Building Rapport with Students

Building Rapport with Students is critical to your success.

If you have difficulty building rapport with students, your relief teaching day is going to be tough.

Building Rapport With Students

It doesn't matter how much you are prepared. We all have a rough idea of what a building rapport with students means. I am sure it was part of your teacher training somewhere along the line.  I bet building rapport had "respect thrown in somewhere. Possibly also the need to love teaching, creating futures – all the platitudes.

But the reality quickly sets in. 
Building rapport with students when relief teaching is not all beer and skittles. 


I enjoy teaching.  It is the best job I ever had. After 40 years, I still enjoy it. And relief teaching offer specific challenges. 

Make no mistake about it, "Work Is Work".   If I had the choice of spending the day fishing on my boat or in my classroom, I would choose fishing every time.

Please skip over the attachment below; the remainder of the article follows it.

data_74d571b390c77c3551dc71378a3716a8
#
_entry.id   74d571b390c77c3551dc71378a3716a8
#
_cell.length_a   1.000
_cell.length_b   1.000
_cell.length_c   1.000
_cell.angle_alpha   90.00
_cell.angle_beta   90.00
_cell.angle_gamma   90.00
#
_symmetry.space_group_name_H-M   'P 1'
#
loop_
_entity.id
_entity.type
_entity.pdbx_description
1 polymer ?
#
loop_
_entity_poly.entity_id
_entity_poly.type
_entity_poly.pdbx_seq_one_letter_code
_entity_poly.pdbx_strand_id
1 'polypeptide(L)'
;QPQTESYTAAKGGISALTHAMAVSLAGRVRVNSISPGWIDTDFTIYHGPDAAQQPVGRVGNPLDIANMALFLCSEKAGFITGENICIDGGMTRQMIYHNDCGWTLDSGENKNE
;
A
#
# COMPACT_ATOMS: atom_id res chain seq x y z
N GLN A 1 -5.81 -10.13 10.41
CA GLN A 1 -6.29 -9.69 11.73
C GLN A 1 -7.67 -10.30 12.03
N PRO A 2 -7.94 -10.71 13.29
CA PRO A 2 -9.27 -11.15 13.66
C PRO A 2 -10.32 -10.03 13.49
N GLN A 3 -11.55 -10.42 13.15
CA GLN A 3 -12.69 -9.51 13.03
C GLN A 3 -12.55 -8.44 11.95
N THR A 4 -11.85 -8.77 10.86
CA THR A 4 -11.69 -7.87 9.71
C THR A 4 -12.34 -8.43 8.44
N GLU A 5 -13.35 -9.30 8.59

The reality is one pays the bills and the other doesn’t. But there is no other job I would rather be doing than teaching in schools. As far as jobs go.

But, I don’t feel the calling of a higher power when I enter the classroom. I love my own children, but I don’t have the same feeling towards the children of other parents.  Some I enjoy teaching and some, well, I thank the lucky stars they don’t come home with me.

I don’t want to promote the romanticised version of a positive student teacher rapport.  Let me put it out there. The one thing I am really passionate about is that I can teach, and I want the students to learn.

That is my definition of a Building Rapport with Students.  

The Foundation of Building Rapport is that I want to teach and I want the students to learn.

That's it!

Building Rapport with Students is not about being liked?